In 1579, Guru Arjan Dev Ji and Mata Ganga had the unique honour of being the first couple to be wedded with the Anand Karaj.

    The Sikh tradition has been continued since then and I am concerned that in the present time, the Anand Karaj be given its respect and recognition as the core and the main priority of the Sikh ceremony.

    It appears from recent Diaries by Bhai Dya Singh Ji that the focus of marriage ceremonies has shifted to glamorous and lavish receptions and celebrations, away from the Gurdwara the doorway to the Guru. Recently, I attended an Anand Karaj in Nottingham, UK where the ceremony was done very swiftly and even during the Ardas, many members in the congregation had their hands in their pockets just impatiently waiting, it seemed to me, for the auspicious occasion to finish so that they could dash off to the Party Hall to have their food and drink. One even approached me with a smirk on his face, to ask exactly how long the ceremony would take and so on. This did not shock me particularly in these times of the Kalyug where the living souls have fallen prey to the five vices.

    'Karaj,' derived from the Sanskrit word 'karya' means literally a work or undertaking or in a more solemn sense, it means 'ceremony.' 'Anand' literally means bliss or ecstasy.

    The marriage ceremony begins with the arrival of the Barat or the bridegroom at the Gurdwara.

    Marriages have been held in hotels and banqueting halls which really is against the spirit of Sikhi since a sacred ceremony should be performed in a sacred place; such practices are against the Akal Takhat Hukamnama.

    The bride's parents and family wait at the entrance of the Gurdwara and the bridegroom stops a few steps away. The following shabad is then recited from Raag Suhi Mahella 1 (composed by Guru Nanak Dev Ji) - Hum ghar saajan aye. ("Friends have come to our home; The True One has brought about this meeting. Through love have we met by God's Grace, and we are filled with joy to meet these good souls. Thus have we attained that for which we yearned. Our wish is to meet in this way every day. My home is blessed. Music is sounding within me for Friends have come to our home.")

    After the shabad has been recited, ardas is offered. Then the milni (informal family meeting) takes place and the barat is taken into the Gurdwara. The party proceeds into the Darbar Sahib where the Sri Guru Granth Sahib Ji is enthroned on a decorated palanquin. The bridegroom, now joined by the bride, firstly bow to the Guru and then sit in front of the Sri Guru Granth Sahib Ji for the ceremony to be conducted by the Raagis and the Granthi.

    At the outset, the following shabad is recited from Sloka in Raag Sri composed by Guru Nanak Dev Ji: Kita lodiye kam so Har pai akhiye: To seek success in any undertaking, request the blessing of God. By the Grace of His teaching, your objective will be fulfilled. In the company of the Holy, drink the nectar of goodness. Oh dispeller of fear, protects Thy servant. Sayeth Nanak, by singing His praises one may experience the Infinite Lord.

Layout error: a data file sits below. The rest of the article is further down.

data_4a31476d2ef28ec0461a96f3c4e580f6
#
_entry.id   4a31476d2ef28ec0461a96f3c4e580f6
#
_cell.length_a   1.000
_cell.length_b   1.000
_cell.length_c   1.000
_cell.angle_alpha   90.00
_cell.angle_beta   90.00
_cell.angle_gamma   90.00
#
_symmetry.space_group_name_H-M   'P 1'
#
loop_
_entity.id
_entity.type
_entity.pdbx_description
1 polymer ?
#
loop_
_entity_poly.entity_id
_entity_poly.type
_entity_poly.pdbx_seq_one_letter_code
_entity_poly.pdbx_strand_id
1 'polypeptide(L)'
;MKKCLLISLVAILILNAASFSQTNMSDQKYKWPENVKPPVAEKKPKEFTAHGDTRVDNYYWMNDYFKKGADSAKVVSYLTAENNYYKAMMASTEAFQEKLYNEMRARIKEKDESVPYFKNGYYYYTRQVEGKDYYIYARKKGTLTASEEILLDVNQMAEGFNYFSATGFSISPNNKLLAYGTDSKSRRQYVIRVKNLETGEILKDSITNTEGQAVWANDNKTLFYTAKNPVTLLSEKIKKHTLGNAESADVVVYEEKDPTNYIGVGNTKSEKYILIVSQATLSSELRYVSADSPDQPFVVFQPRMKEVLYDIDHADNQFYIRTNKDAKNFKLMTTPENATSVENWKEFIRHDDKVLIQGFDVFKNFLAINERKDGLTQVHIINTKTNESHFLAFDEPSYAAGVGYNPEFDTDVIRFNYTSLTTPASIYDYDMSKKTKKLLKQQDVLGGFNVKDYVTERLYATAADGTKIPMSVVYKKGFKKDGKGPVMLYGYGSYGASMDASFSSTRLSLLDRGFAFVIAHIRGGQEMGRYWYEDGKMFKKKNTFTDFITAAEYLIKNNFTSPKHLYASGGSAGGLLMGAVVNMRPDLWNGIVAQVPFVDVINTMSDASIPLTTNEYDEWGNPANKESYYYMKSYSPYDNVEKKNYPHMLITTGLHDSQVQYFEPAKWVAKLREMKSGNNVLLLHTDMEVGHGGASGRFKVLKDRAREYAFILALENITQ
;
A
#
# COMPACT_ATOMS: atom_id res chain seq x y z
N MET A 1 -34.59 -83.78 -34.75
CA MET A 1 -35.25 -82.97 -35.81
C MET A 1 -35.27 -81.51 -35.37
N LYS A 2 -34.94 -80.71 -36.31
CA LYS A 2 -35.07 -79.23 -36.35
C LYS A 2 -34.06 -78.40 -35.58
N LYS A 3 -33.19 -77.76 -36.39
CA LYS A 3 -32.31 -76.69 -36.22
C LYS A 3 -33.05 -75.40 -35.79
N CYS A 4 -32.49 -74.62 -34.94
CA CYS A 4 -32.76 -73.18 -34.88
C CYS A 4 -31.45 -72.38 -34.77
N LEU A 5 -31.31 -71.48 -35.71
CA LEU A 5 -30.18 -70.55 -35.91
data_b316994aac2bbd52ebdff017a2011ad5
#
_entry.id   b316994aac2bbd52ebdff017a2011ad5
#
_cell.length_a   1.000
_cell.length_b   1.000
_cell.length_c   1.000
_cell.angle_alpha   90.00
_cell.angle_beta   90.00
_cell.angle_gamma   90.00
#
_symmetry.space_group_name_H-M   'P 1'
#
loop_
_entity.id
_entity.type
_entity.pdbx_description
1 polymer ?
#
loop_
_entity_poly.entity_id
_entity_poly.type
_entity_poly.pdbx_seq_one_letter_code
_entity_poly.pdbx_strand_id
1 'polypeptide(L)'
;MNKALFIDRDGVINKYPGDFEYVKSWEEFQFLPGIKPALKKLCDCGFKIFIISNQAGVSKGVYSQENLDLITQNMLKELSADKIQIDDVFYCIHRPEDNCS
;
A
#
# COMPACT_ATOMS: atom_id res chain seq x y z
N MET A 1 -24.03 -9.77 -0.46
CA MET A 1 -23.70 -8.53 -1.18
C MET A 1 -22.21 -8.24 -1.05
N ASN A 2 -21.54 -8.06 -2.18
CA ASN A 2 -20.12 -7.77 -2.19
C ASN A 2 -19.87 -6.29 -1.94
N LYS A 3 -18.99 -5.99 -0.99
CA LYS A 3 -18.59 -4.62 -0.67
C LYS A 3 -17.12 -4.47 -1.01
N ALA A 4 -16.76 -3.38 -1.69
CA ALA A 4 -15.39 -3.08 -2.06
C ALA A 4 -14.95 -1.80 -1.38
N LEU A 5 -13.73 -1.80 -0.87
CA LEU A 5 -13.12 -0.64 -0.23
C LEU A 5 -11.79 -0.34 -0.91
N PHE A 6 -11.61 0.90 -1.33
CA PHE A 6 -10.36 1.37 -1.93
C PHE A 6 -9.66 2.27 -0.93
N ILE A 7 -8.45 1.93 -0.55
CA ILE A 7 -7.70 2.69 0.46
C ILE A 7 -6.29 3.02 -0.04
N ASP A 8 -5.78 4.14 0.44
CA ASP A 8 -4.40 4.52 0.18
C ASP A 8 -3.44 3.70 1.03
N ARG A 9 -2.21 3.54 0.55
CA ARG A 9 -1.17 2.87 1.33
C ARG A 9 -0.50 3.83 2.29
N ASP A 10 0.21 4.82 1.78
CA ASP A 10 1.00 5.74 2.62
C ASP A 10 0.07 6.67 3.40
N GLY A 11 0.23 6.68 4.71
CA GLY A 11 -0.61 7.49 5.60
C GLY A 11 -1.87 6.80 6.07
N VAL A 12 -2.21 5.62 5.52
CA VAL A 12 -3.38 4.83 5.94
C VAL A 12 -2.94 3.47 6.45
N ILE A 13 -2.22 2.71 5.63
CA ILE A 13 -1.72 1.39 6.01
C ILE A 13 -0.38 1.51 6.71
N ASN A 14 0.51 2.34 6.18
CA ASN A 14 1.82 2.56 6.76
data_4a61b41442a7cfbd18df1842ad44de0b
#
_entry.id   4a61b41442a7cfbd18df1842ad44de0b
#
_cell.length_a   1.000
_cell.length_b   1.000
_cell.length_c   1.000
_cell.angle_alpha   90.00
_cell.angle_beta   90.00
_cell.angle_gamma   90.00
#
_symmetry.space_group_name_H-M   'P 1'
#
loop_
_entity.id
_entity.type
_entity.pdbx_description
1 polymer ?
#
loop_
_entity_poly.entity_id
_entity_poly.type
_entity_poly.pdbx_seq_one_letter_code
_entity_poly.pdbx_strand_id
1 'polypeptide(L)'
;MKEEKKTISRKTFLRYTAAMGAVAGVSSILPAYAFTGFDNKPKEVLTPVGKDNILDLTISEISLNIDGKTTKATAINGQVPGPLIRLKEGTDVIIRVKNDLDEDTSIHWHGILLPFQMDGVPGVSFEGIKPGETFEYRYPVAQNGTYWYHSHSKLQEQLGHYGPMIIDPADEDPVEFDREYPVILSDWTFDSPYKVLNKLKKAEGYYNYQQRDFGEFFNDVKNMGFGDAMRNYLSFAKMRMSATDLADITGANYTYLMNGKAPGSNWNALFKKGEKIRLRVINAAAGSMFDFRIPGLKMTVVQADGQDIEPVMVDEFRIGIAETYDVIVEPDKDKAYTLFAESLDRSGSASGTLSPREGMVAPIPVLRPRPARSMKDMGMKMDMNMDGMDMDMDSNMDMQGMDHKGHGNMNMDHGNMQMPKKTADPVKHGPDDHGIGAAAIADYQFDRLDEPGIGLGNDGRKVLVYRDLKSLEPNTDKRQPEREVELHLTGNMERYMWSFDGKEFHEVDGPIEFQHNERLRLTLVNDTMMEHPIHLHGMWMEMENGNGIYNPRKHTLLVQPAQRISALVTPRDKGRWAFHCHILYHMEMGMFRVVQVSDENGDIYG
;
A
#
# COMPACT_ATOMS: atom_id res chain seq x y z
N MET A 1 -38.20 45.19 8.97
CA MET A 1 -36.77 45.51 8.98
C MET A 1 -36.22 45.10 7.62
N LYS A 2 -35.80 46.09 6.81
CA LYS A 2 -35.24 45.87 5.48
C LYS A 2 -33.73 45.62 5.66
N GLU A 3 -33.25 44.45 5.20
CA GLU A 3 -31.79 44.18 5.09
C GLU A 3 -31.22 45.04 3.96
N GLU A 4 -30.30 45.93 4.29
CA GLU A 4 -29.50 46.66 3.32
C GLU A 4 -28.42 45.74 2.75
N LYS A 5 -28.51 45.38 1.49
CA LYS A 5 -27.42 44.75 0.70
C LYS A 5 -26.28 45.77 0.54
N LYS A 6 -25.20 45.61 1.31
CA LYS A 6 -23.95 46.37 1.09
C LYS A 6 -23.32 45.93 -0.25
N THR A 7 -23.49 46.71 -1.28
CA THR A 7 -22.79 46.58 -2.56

The actual ceremony begins with the offering of a special ardas by only the bride and groom and their respective parents whilst the rest are seated. Upon the completion of the ardas, the couple and their parents bow to the Sri Guru Granth Sahib and sit down and prepare for the bliss ceremony to unfold.
    http://www.{url not allowed}/files/news/2009/August/anand-3.jpg

    Thus begins a series of golden moments, full of love and sacredness. The Granthi takes the vak - that is reciting the first shabad on a page opened at random, which invariably dictates the personal message of the day as well as for the rest of the life of the couple. Some of them do not even understand or take heed of this Hukamnama which is the Guru's personal communication to the couple. After the vak, the bride's father takes the palla or shawl, and places in the hands of the daughter. This can be very emotional as the father knows that he is giving his daughter away and that she is departing from his care and tears start welling in the eyes of the parents. This action is accompanied by the following sloka in Raag Ramkali composed by Guru Arjan Dev Ji; Ustat ninda, Nanak, ji mai hab vanjayi chodiya hab kichh tiyagi, Habay sak kudavay ditthe tau pallai tende laagi. ("I have become immune to praise and criticism, Oh Nanak, and have renounced attachment to things of the world having seen that worldly attachments are false. Knowing this, I hold on to your shawl.")

    The next stage is the Lavan itself - the four marriage vows in verse form.

    The Four verses of the Lavan are recited from the Sri Guru Granth Sahib Ji and then sung as the Anand Karaj takes place. These verses were composed by Guru Ram Das Ji, in the measure of Suhi in the form of Chhants.

    'Lavan' literally means 'break away' since the bride is breaking away from her parents' house and uniting with the husband's family. The verses of the Lavan describe the aspects and stages of marital love between the husband and wife, as the marriage of two people in the unity of two souls rather than just a physical relationship.